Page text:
Fungal Treatments These ailments can be hard to properly diagnose in the field, and even harder to treat out there. If you can get to medical help, then do so before a small infection becomes a bigger problem. If you have no way out of the wild, and no anti-fungal meds in your first aid kit, you can try an old-school remedy that I have used successfully--crush acorns and boil them in water. The tannic acid from the boiling of acorns can help your body fight off external fungus, and it can help to dry up poison ivy also. Just smash up one quart of acorn nuts and their shells, and boil for 15 minutes in one quart of water. Let the liquid cool, and saturate a dressing over the infection with the tea-colored water. Leave the wet dressing in place for an hour or more. Use the acorn water externally, several times each day until the fungus is gone, or you reach a doctor.
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Deer hunters across much of the country aren’t all that happy right now. The object of their dismay is not bad weather, or disease, or anti-hunters. It’s the acorn—lots and lots of acorns. There are fewer trail camera pics, hunters are no longer seeing deer on their favorite hunting plots, and deer sightings are in short supply (unless you are hunting the only oaks within miles).

Savvy deer hunters know that deer behavior in the fall is dominated by the need to feed. Big bucks are bulking up for the breeding season ahead, and does and fawns are laying on the fat. It happens every year and, since deer are opportunistic feeders, they’re all about gobbling down the best foods in the area as soon as they become available. And acorns are about the best food a deer can come across.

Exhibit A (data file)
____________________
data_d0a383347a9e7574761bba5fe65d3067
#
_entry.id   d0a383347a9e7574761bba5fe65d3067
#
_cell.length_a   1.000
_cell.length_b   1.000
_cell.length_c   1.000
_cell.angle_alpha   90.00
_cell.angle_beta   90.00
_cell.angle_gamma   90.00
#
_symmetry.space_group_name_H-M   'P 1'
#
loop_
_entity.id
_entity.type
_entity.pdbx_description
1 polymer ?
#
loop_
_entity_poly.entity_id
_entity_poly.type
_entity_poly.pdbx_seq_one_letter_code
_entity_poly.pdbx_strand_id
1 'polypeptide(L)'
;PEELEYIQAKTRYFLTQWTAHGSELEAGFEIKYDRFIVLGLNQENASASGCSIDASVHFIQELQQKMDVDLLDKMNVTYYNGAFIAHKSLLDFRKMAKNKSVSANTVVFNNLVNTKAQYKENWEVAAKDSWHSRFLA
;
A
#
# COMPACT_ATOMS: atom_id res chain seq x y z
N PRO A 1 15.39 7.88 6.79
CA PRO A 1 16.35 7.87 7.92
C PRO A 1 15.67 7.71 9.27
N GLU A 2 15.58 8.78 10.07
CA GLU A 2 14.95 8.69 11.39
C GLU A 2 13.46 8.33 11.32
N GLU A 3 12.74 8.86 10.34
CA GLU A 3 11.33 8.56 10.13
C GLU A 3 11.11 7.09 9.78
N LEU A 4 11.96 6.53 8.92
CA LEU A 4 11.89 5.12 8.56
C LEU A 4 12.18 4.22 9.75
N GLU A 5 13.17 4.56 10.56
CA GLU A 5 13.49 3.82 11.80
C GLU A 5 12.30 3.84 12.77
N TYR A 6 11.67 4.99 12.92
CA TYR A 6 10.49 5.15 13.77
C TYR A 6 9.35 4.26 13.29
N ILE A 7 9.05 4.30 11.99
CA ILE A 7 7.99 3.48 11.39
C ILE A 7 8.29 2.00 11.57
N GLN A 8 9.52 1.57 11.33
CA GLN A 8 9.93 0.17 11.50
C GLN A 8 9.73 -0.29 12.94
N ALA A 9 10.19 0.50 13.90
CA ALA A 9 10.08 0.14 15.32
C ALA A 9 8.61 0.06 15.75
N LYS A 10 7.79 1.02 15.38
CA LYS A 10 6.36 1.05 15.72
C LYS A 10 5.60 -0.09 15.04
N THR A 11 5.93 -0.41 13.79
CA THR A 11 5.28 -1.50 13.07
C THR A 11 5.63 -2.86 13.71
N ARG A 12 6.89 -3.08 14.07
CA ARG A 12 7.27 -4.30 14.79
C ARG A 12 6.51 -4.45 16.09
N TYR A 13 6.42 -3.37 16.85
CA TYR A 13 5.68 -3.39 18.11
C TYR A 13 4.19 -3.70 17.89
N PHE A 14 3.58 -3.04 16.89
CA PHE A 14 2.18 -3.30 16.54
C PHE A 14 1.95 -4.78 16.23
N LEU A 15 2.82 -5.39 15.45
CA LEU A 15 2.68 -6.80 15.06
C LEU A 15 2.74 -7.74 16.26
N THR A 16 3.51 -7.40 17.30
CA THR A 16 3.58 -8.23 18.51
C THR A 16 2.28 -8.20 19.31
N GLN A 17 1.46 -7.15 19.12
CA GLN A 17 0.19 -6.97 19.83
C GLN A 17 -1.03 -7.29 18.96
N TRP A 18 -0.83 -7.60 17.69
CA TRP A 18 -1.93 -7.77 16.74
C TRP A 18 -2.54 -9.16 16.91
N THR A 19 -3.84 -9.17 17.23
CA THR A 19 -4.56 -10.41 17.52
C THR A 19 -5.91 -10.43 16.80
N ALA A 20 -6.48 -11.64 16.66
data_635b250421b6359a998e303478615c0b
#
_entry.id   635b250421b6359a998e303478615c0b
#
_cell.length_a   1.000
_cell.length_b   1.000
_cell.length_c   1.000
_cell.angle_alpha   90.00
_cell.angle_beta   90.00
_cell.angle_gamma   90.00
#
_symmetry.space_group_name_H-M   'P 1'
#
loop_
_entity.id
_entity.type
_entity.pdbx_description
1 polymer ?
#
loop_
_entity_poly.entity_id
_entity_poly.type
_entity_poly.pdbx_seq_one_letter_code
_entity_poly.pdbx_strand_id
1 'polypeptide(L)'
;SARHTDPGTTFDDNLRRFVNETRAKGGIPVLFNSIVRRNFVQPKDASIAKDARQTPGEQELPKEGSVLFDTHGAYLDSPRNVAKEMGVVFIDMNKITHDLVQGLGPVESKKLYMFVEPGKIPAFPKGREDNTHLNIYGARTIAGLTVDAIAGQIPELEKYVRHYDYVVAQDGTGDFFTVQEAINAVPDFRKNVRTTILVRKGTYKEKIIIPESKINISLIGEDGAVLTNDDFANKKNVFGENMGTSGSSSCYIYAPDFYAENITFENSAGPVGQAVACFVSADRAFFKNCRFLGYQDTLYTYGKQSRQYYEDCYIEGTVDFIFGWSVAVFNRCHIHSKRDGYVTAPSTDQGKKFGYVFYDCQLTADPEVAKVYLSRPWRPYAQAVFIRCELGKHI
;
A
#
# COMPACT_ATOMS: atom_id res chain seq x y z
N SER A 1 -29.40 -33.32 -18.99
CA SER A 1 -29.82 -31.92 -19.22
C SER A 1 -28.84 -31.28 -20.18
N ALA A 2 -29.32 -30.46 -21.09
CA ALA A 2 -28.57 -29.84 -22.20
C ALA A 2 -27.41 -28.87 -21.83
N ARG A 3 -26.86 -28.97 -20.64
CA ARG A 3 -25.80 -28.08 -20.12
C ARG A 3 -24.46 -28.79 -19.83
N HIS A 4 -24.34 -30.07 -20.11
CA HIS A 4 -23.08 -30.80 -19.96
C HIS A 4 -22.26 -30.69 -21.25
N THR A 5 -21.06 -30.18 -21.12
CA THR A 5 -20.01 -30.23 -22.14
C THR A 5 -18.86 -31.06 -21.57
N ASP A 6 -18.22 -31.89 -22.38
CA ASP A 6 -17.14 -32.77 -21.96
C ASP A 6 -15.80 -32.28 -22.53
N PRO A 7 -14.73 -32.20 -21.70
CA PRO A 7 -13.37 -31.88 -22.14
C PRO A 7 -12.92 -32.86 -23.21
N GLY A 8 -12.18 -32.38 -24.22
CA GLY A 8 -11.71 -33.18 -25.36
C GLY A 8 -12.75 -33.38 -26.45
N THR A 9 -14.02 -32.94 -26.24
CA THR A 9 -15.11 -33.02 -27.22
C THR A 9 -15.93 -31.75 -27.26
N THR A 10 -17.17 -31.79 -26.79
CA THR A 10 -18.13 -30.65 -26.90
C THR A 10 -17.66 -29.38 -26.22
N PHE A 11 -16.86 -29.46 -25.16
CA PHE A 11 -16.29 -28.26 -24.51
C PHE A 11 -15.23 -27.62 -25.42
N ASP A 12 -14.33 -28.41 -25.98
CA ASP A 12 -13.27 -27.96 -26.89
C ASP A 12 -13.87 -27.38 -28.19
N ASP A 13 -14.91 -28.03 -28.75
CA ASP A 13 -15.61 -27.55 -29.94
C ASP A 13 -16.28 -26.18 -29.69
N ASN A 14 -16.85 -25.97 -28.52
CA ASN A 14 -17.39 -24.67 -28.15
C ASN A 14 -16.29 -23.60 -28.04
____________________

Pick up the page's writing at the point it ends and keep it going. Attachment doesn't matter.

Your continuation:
It just so happens that across most of deer country, acorns are plentiful and the deer are all over them. They seek them wherever they fall and will abandon most other food sources to load up these carbohydrates. The bad part is that abundant mast tends to spread out the deer herd, and that’s the impact hunters are feeling in many areas.

Acorns always seem to be the wild card. You may be crunching loudly through the woods one season, but not see another acorn for three years. Then they explode for a couple of years in a row, and lay off for another year or two. There’s just no figuring, no rhyme or reason, as to when the acorns will be in great supply.

But take heart. Soon the deer, squirrels, and bears will clean up all those tasty nuts. It might not happen until later in the season, but the deer you’ve been looking for in all the old places will be back. In the meantime, it would be a great idea to put your bow stand in the middle of the acorn bumper crop zone.

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